A Study on the Birth of Jesus Christ

Luke Chapter 1, Verses 35-38

Please return to the main page of this study for the introduction and other verses.

By Mary Stephens
Oct. 2014

Luke 1:35-37 And the angel answered and said unto her, The Holy Ghost shall come upon thee, and the power of the Highest shall overshadow thee: therefore also that holy thing which shall be born of thee shall be called the Son of God. And, behold, thy cousin Elisabeth, she hath also conceived a son in her old age: and this is the sixth month with her, who was called barren. For with God nothing shall be impossible.

Picking up from our last study you may recall that Mary did not ask a particularly demanding question, neither did she ask for a sign as Zacharias did. Here we see that for her simple, straightforward question she received a straightforward explanation, with no rebuking and no difficult sign. But, though it was a fairly simple answer, it is still an answer that is difficult to explain and, quite frankly, takes a lot of faith to believe. The answer Mary received to her question didn't make it easier on her. It made in necessary for her to simply trust the Lord in what He was doing.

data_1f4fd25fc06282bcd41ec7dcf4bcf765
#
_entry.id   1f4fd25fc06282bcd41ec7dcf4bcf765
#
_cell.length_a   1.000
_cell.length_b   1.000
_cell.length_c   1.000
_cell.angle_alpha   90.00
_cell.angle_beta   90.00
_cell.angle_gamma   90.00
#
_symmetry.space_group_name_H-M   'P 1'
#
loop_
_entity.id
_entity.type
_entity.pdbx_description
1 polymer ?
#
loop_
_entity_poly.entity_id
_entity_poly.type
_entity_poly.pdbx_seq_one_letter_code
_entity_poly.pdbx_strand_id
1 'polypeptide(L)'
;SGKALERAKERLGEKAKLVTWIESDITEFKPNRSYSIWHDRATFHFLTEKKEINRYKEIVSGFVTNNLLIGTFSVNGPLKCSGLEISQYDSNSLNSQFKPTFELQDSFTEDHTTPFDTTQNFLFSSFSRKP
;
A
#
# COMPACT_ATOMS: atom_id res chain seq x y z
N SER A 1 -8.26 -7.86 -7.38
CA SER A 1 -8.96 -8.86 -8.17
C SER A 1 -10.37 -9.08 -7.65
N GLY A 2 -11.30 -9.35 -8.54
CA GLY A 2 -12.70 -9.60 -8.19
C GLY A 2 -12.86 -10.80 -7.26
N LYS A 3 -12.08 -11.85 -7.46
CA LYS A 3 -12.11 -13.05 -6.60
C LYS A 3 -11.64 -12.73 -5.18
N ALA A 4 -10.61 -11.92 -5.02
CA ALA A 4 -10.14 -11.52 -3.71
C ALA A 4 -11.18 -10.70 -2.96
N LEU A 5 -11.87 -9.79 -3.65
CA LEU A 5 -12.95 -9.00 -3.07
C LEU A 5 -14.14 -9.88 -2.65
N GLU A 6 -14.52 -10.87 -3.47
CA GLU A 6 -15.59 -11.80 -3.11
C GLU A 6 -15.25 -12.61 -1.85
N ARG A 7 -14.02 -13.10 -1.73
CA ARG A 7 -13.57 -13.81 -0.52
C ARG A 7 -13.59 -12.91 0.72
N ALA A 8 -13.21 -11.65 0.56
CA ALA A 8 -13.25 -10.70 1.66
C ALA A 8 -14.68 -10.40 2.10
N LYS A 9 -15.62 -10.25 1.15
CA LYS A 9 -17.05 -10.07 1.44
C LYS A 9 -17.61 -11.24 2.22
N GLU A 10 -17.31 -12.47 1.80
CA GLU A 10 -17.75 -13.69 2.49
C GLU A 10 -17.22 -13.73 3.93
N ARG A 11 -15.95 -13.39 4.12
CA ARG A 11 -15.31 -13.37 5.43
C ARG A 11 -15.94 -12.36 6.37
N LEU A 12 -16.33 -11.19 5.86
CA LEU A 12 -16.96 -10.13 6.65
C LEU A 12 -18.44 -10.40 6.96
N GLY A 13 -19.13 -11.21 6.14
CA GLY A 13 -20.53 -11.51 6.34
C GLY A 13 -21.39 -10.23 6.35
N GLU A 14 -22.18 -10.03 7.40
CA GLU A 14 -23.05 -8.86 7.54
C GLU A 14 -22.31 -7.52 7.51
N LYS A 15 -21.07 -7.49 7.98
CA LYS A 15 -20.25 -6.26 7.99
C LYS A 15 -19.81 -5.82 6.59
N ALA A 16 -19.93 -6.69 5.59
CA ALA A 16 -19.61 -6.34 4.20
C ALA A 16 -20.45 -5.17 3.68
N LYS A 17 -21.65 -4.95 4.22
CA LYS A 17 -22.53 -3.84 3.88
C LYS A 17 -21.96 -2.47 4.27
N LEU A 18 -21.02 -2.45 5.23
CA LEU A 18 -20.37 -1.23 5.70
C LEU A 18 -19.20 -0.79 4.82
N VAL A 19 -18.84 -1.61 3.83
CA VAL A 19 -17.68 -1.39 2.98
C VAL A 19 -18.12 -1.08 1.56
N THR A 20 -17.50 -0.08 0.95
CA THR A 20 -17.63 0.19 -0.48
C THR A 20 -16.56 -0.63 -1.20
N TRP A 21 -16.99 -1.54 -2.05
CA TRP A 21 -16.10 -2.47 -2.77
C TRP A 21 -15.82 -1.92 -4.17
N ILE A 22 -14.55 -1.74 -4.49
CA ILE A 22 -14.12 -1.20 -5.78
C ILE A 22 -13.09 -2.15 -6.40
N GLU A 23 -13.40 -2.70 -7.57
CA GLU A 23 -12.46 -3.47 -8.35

How often we experience this in our own lives! The Lord doesn't always give us answers that make everything clear and easy. Often enough He expects us to exercise our faith in Him and just trust Him. 

But, also notice that Gabriel gave Mary the news about her cousin, Elisabeth, at the same time. He asked her to believe something "impossible" and then told her another "impossible" thing that she could verify for herself. That is interesting in itself. Sometimes God does expect us to just believe what He says, as with Zacharias, but I wonder how often when the Lord asks us to believe something "impossible" He also provides for us, through His word or life in general, an example that we can verify for ourselves that would increase and encourage our faith. I wonder how often we miss the point because of a lack of faith in the first place, or because of heedlessness of the confirmation He has provided. It's something to contemplate, and to take notice of in our own lives.